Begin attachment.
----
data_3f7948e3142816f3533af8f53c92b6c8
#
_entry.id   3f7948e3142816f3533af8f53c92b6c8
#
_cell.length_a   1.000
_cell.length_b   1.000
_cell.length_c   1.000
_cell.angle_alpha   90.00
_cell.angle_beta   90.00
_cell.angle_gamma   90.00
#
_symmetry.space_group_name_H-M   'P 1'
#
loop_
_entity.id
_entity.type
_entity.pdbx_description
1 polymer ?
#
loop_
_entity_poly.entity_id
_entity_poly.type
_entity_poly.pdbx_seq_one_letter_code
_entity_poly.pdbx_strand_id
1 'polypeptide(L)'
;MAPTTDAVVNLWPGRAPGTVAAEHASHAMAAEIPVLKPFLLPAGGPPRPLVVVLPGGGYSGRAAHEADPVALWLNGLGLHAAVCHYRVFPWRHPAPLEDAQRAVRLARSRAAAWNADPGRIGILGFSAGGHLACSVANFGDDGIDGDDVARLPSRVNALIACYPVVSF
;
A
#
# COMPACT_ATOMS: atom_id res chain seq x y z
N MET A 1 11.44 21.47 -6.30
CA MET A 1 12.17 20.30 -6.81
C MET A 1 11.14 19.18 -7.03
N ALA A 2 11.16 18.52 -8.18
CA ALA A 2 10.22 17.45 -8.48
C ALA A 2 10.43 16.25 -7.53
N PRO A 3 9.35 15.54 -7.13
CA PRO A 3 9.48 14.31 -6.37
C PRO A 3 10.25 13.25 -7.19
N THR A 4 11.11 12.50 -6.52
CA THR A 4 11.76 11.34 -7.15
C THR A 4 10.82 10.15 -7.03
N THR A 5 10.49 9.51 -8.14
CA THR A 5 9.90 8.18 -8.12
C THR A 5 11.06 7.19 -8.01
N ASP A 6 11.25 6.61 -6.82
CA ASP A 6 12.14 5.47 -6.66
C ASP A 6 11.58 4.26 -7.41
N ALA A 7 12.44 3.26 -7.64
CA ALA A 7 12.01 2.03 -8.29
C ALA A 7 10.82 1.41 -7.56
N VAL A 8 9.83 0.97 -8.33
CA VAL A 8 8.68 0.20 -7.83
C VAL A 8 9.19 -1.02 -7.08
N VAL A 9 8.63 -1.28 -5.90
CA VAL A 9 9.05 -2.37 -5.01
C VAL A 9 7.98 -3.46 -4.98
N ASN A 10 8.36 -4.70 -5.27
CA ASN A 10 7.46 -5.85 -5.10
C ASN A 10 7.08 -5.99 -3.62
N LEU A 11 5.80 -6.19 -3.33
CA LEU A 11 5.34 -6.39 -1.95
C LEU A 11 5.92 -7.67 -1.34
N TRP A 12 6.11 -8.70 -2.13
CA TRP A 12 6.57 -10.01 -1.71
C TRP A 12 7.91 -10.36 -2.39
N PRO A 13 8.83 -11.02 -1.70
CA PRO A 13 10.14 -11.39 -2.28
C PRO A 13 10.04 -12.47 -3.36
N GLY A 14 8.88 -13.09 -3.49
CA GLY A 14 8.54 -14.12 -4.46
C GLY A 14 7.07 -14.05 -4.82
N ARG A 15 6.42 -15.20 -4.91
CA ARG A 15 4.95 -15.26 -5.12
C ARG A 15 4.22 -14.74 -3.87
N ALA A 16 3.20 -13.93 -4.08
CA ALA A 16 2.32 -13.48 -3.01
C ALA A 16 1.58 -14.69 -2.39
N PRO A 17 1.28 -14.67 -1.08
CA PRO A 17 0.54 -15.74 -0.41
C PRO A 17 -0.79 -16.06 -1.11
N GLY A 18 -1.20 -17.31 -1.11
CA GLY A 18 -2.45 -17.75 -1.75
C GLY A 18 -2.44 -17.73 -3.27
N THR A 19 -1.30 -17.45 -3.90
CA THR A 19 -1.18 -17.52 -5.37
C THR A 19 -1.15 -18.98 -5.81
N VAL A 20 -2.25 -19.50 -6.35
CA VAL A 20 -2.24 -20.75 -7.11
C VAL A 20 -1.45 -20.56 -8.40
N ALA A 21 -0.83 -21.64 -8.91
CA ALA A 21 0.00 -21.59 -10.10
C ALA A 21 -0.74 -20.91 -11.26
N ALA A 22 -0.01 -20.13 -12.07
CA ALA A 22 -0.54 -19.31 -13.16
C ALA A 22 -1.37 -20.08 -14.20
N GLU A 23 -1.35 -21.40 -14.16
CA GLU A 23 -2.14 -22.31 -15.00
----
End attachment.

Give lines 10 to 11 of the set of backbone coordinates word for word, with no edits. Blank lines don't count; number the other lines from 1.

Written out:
_cell.angle_gamma   90.00
#